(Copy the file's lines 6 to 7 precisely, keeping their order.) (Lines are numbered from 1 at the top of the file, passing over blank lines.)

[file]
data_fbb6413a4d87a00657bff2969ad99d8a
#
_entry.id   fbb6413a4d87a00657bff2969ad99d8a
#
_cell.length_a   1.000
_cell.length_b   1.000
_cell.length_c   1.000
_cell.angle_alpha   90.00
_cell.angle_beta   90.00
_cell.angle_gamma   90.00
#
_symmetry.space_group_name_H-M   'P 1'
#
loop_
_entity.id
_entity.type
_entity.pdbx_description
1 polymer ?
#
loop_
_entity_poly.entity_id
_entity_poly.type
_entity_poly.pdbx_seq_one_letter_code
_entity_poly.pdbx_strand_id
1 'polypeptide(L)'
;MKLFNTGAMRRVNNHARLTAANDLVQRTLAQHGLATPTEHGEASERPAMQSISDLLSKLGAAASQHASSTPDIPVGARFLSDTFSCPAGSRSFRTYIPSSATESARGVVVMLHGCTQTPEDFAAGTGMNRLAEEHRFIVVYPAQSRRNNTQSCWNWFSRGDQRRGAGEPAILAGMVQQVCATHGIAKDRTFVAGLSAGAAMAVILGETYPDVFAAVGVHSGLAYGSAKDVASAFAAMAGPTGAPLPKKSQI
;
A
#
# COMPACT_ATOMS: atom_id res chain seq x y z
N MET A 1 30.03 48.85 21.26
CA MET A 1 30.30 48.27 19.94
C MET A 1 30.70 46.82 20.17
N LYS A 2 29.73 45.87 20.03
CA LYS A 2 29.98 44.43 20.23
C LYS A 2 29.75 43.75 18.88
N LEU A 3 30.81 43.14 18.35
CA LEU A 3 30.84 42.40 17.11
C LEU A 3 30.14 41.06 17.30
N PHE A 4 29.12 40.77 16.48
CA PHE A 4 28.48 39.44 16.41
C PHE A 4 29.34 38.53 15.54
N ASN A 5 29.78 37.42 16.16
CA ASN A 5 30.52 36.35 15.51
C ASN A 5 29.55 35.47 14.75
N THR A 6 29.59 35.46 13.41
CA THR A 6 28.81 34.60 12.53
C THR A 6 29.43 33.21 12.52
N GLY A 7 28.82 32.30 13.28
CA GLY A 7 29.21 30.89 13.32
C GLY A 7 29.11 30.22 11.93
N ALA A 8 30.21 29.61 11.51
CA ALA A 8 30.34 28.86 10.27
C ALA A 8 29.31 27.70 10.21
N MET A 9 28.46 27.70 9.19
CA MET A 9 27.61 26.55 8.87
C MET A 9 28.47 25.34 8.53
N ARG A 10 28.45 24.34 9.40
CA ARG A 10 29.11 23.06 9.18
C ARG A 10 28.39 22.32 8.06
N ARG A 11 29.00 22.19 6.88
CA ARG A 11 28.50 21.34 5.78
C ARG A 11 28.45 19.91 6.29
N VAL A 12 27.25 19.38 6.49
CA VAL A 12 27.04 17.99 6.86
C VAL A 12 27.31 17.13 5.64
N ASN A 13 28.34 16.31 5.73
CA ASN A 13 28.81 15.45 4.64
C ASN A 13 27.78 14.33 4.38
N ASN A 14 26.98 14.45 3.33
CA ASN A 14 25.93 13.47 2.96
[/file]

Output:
_cell.length_b   1.000
_cell.length_c   1.000